I am the rich

The guy that blogs here wrote a post that is excerpted here. He’s already taken it down because he got his ass handed to him for complaining. Apparently when you make a lot of money, you’re not supposed to complain about having it taken from you.

I’ve been assured that he’s flogging himself as we speak and preparing to wear a hairshirt for at least a month once he’s done.

We’ve also been assured by Paul Krugman that the rich hate Obama. The Good Professor cites no polls, because the polls actually show that the rich love the President only slightly less than black people. The wealthy people in my neighborhood and in my office never seem to tire of reminding me that we’re very lucky to have "such a wonderful President" (direct quote from yesterday).

Interestingly, the President is set to screw both of these groups, which are the last to continue supporting him. Blacks – low-income ones at least – will get screwed by the DREAM act and the rich will get screwed by the tax increases. I guess they probably deserve it for voting Democratic so uncritically.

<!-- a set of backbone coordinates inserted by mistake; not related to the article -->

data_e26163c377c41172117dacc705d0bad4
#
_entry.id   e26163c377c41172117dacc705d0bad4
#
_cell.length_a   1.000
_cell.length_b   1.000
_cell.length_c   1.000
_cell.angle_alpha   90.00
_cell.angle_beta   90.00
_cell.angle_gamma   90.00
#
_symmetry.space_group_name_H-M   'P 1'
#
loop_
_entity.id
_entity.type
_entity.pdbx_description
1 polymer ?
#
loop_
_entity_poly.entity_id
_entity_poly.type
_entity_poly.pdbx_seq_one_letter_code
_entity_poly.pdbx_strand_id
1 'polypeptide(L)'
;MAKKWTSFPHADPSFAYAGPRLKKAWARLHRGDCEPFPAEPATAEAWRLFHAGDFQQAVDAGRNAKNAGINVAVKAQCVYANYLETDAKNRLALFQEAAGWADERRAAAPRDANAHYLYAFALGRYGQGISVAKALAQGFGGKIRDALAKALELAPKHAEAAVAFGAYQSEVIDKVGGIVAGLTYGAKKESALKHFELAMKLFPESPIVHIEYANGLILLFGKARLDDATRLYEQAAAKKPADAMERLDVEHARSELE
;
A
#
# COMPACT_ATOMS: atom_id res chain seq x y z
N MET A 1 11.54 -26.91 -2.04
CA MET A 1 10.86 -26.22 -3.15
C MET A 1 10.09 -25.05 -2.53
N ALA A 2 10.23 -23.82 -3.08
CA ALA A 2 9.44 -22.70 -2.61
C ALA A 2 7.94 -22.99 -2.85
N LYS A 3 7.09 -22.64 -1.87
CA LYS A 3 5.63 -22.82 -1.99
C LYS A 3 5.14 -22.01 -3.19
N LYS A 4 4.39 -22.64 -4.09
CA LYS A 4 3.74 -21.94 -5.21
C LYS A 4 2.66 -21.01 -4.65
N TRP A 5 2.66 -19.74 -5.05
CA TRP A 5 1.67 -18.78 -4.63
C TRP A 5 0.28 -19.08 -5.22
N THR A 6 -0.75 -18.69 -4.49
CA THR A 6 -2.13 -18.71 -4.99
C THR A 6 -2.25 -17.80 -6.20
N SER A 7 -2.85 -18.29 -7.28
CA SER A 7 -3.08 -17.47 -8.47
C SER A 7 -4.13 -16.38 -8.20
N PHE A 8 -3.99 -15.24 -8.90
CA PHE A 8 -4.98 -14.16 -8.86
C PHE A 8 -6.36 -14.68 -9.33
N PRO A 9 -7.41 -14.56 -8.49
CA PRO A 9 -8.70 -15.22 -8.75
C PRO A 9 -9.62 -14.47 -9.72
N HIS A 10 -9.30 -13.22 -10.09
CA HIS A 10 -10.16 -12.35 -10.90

Since the blogger took down his post, I thought I’d put up some quick thoughts on my financial situation. My wife and I make more than $250,00, but not by much. This means that we’re evil.

In truth, in DC it doesn’t mean that we don’t have to worry about money – though obviously our worries are less pressing than those that have been laid off.

If the tax increases go into effect, we’ll continue putting off a couple home improvement projects we’ve been hoping to do. At this point we’re waiting to see what happens. Obviously, this isn’t a big deal, but it would keep some people employed. If the tax cuts aren’t extended, I guess we’ll just be paying the marginal construction workers’ unemployment benefits instead.